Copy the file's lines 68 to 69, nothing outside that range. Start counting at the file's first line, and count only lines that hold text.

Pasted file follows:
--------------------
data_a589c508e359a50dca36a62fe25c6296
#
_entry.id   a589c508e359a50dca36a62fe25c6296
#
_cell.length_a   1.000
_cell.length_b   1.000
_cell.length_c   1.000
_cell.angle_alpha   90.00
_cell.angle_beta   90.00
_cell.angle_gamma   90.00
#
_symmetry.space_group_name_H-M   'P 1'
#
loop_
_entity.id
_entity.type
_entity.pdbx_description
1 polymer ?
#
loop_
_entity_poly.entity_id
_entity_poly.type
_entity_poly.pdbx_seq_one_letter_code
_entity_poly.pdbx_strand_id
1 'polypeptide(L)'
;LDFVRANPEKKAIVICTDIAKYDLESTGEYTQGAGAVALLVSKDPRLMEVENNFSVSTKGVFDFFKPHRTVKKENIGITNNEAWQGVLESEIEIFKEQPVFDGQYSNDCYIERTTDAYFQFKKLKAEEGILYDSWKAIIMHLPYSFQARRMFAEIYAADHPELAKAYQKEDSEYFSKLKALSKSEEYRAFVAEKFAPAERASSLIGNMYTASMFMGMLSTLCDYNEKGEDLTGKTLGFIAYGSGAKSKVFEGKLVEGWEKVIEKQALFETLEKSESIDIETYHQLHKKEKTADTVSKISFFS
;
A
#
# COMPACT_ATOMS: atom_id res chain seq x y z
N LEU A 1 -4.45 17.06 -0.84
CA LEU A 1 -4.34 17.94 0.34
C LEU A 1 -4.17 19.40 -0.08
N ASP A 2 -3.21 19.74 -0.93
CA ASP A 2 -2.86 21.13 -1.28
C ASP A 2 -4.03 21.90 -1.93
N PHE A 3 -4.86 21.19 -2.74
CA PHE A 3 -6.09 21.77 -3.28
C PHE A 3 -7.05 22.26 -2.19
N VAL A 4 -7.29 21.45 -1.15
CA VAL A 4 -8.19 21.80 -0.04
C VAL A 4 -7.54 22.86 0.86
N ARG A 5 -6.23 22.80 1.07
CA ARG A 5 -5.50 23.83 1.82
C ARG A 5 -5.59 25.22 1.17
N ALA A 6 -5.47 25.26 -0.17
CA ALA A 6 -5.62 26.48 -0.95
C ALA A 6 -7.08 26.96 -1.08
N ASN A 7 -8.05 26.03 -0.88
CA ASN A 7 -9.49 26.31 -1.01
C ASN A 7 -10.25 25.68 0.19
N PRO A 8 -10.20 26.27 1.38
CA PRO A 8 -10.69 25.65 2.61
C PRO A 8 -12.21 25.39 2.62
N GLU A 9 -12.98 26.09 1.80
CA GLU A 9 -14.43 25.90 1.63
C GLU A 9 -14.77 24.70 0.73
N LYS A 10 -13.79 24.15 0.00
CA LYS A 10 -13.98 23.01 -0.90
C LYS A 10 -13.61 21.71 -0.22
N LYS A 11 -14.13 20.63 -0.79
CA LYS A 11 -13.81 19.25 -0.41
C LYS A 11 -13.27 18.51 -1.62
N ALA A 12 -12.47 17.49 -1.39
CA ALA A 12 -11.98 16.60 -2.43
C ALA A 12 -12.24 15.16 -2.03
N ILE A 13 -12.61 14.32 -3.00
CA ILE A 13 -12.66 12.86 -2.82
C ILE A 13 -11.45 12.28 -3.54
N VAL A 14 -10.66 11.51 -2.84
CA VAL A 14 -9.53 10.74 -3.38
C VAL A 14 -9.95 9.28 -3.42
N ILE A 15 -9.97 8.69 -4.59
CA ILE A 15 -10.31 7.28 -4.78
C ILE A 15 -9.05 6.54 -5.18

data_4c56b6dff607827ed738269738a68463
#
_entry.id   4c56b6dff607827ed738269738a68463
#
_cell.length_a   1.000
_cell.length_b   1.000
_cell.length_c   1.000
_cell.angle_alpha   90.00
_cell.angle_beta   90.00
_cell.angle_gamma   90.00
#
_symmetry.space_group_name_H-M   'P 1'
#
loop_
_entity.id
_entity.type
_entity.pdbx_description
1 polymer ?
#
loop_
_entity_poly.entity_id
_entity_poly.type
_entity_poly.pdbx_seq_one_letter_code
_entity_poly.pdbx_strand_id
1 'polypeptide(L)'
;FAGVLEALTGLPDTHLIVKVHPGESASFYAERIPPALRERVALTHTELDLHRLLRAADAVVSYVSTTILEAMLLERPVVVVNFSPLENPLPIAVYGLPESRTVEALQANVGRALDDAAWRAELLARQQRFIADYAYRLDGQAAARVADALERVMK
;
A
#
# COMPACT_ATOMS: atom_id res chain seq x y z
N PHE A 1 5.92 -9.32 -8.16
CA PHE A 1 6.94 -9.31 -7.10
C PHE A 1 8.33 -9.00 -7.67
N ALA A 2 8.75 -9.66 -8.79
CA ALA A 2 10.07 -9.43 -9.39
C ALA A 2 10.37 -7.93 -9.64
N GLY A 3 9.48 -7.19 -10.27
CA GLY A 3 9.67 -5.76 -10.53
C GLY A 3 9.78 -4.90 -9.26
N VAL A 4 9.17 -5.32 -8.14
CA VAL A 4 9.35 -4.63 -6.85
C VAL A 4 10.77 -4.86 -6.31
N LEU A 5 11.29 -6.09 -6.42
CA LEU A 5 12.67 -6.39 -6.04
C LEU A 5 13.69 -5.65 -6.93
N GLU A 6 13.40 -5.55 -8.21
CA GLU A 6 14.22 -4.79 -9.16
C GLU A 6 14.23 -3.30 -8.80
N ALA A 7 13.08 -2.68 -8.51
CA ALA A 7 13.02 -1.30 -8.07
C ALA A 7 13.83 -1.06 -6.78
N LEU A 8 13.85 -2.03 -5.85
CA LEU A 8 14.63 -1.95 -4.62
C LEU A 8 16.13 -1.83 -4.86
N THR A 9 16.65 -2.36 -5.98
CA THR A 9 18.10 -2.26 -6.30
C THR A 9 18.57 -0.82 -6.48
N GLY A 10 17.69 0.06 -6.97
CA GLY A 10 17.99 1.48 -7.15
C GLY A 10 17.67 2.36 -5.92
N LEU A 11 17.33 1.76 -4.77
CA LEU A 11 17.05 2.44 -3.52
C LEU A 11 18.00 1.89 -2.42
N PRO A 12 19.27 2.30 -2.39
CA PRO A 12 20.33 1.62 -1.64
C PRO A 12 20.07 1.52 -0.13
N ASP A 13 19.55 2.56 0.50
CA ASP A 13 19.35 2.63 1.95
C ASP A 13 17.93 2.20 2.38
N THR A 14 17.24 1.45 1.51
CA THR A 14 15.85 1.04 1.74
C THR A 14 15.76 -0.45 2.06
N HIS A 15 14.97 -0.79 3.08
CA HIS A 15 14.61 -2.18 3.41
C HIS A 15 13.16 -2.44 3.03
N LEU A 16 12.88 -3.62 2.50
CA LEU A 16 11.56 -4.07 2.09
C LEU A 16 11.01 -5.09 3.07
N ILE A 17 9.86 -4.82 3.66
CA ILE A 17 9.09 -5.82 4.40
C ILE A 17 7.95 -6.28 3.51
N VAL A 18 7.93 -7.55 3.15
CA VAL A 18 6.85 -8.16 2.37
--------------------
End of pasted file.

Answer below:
CA ILE A 13 -12.66 12.86 -2.82
C ILE A 13 -11.45 12.28 -3.54